Afterwards, I will head to Switzerland as a ThinkSwiss Research Fellow where I will be working with Professor Stefan Vučković at the University of Fribourg. I’m also excited to be bringing my wife and my daughter with me to Switzerland—I showed my daughter some photos and she thinks it looks like the kingdom of Arendalle from the movie Frozen! 

Is there someone who has made a significant impact on your life?

My wife and our daughter have been crucial. My wife and I started dating when we were 15, and we've been together ever since. We went to different universities in different cities, maintaining a long-distance relationship through college. Now that I'm focusing on my Ph.D. at UC San Diego, we live here and have started a family of our own.

Etienne Palos with his wife and daughter.

Has there been anyone you’ve met at UC San Diego that has shaped your academic journey? 

One person I'd like to mention is Adrian Jinich, an assistant professor at the Skaggs School of Pharmacy and Pharmaceutical Sciences's Department of Chemistry & Biochemistry. I first met him when he was a Ph.D. student at a workshop I attended in Mexico as a high school student. It was there that he explained theoretical and computational chemistry to me, detailing its various aspects like quantum chemistry and molecular dynamics. Being Mexican himself, Jinich had a significant influence on me.

At the same workshop, I also met Joel Yuen-Zhou, an associate professor of chemistry and biochemistry. Meeting these two Mexican theoretical chemists was eye-opening for me. They gave me the hope and confidence to apply to go to college at UNAM, even if it was a scary thing to do.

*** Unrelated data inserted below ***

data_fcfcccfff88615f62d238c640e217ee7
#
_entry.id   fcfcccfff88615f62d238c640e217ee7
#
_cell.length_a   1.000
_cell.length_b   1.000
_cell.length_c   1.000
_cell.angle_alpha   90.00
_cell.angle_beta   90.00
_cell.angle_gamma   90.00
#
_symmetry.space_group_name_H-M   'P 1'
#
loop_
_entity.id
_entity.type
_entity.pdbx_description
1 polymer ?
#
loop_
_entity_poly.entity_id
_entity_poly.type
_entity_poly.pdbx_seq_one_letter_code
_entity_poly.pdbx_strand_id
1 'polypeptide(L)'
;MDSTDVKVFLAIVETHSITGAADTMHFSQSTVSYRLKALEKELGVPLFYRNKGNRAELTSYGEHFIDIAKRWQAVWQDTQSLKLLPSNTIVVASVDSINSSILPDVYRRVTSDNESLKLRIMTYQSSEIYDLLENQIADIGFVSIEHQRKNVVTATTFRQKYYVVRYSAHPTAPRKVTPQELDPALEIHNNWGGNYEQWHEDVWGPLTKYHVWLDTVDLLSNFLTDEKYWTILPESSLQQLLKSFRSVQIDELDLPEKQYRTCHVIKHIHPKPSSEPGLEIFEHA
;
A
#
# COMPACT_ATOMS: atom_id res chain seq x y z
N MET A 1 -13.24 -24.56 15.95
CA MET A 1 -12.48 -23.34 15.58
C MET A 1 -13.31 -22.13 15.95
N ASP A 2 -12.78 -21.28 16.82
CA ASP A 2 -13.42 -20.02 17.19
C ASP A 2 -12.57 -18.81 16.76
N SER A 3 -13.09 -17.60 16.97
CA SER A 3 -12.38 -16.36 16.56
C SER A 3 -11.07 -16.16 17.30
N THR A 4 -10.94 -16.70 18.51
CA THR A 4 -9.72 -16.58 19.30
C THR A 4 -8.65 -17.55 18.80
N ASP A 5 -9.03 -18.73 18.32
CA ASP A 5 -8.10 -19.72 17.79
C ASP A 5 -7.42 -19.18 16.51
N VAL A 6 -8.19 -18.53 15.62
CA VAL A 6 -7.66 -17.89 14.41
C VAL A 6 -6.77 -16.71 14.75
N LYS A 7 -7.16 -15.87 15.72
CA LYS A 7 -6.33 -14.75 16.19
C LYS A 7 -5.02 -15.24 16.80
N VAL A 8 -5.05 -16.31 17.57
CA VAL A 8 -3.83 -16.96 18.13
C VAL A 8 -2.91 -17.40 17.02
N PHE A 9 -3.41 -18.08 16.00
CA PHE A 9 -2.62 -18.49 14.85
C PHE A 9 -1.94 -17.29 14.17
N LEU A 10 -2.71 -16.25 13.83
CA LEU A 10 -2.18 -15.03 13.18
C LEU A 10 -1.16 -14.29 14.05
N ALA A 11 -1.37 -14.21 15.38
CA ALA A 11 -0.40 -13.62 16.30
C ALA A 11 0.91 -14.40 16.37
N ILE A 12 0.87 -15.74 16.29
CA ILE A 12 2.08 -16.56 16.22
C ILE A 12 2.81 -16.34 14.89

Finally, Francesco Paesani, who has been one of my greatest advocates and role models in science since we met when I was a senior at UNAM. From Paesani, I have learned to approach scientific problems with a combination of confidence, creativity and importantly, rigor. His dedication to research and mentorship has greatly influenced my own work ethic and my understanding of my passion as a scientist. 

Can you talk about your experience as a Latinx individual in STEM?

If you are Latinx student entering STEM, representation definitely matters. I think all of us deal with imposter syndrome—I was filled with doubt and questioned whether people like me could get into this field. However, meeting people from similar backgrounds who were already involved in research that intrigued me boosted my confidence. Once I understood that the probability of success wasn't zero, it motivated me to work even harder.

What guidance would you offer to fellow Latinx students aspiring to pursue graduate studies?

Work hard and try to be adaptive—the world is constantly changing and we must change with it. 

Something that I also believe is deeply rooted in the Latinx identity is hard work. We all come from very hardworking families; many of us are also first-generation graduates. Let's take advantage of that resilience and work ethic. 

If you are a Latinx student in STEM, remember your roots and how you got here. Don't be afraid to write an email, inquire about an opportunity, do an experiment, write a paper, be wrong—keep growing. This is how we will uplift our community and break generational barriers.